AUBURN — A 72-year-old Army veteran is suing the Auburn Police Department for civil rights violations and use of excessive force, which he claims led to serious injuries that required heart surgery.
The complaint, filed July 23 in U.S. District Court, claims Auburn police wrongfully arrested and injured Ronald Deschaine outside his home at 72 James St. when he approached officers who were investigating his neighbor.
Deschaine, a former Army helicopter pilot who served during the Vietnam War, claimed that as the investigation unfolded, he was speaking to a police officer who was seated in a cruiser, the third to arrive.
According to the lawsuit, the officer told Deschaine to step away from the vehicle, at which point Officer John Chamberlain called out, “You are going to jail.”
Deschaine, who claimed he was afraid of Chamberlain, continued facing the unnamed officer’s cruiser and said, “You stay away from me,” at which point Chamberlain ran and tackled Deschaine from behind, “knocking him violently into the police cruiser,” according to the complaint.
The lawsuit claims the action “required immediate medical attention, including heart surgery.”
The lawsuit names Chamberlain, unknown officers, an unknown supervisor, former Auburn Police Chief Phil Crowell and the city of Auburn as defendants.
The claim alleges that after Deschaine was tackled, he was in severe pain and confused as Chamberlain attempted to place handcuffs on him, and Deschaine did not initially cooperate.
Deschaine claimed that another unnamed officer hit him with a baton and threatened to use a Taser on him, and that Deschaine suffered “significant lacerations and bruising” from the handcuffing.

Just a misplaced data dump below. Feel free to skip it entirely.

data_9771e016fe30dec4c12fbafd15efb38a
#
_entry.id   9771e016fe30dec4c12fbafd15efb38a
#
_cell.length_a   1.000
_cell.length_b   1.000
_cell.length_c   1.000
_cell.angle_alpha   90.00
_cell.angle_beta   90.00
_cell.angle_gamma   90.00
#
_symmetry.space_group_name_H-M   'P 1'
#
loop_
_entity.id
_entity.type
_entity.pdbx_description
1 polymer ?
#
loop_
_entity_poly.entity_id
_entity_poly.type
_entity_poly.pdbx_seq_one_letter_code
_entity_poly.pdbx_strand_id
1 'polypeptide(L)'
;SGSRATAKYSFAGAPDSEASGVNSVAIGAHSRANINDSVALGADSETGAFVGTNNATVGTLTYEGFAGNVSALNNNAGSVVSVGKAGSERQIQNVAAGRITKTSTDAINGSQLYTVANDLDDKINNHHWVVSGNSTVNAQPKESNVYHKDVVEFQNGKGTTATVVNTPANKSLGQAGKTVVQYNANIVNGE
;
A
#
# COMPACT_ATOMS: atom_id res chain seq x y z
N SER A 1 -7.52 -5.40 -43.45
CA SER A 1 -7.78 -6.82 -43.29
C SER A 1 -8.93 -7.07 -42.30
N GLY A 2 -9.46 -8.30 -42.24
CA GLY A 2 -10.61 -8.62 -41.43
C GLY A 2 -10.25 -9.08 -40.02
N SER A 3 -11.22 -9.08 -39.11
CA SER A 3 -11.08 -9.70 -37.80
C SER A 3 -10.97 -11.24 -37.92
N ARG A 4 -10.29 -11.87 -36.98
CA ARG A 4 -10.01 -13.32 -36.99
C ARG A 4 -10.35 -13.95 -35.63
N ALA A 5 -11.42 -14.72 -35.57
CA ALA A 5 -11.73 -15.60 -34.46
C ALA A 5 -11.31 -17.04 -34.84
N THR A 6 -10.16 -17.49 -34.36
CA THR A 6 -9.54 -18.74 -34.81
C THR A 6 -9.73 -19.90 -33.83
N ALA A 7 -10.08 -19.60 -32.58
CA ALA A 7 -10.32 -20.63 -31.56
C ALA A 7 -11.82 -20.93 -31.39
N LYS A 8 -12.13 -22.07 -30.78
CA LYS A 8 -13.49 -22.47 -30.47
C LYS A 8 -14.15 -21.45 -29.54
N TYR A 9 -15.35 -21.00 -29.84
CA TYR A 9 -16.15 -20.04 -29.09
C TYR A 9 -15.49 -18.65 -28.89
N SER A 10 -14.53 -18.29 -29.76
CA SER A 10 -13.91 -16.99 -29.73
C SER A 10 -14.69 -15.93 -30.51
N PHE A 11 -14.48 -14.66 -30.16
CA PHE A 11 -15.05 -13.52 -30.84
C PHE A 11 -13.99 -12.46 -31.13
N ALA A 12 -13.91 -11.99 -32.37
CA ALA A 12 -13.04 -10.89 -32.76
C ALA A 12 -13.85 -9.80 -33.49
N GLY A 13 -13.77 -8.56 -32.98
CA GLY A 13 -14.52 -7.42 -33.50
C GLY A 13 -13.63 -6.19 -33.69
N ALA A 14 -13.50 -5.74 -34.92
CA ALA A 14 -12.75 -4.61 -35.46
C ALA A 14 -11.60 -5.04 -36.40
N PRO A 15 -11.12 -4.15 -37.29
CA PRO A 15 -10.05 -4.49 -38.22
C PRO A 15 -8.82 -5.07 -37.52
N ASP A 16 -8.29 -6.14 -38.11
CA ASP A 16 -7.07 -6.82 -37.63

According to the lawsuit, Deschaine was charged with refusal to submit to arrest, but no criminal charges were ultimately pursued by the Androscoggin County District Attorney’s Office.
In an emailed statement Tuesday, Auburn City Manager Peter Crichton said the Maine Municipal Association’s Legal Services Department is working on the lawsuit.
“At the same time, the (police) department is conducting an internal investigation on what took place to determine what action, if any, should be taken,” he said.
Crichton declined to comment further.
A spokesman for the Maine Municipal Association said an outside law firm, Drummond Woodsum, will be working on a response to the lawsuit.
According to the lawsuit, Deschaine worked a number of jobs after his military service and retired in 2007 “following a heart attack that left him in a weakened condition.”
The lawsuit claims he was not armed and not threatening anyone during the 2016 incident.
It also claims another police officer and an unnamed supervisor “took no steps to stop Chamberlain and (the first unnamed officer) from using excessive force against Deschaine.”
The lawsuit says Chamberlain was instructed by a police dispatcher to bring Deschaine to the hospital for care, and upon reaching the hospital, “Chamberlain initially refused to remove the handcuffs so that a doctor could examine him.”
It states, “Only reluctantly did Chamberlain finally remove one of the handcuffs.”
The lawsuit alleges that Crowell, the chief of police, failed to properly supervise and discipline Chamberlain for his actions, and claims Chamberlain had been involved in “numerous situations that have led to complaints being lodged about his excessive use of force.”
Deschaine is represented by lawyers Michael J. Waxman and William Maselli of Portland. Waxman did not respond Tuesday to a request for comment.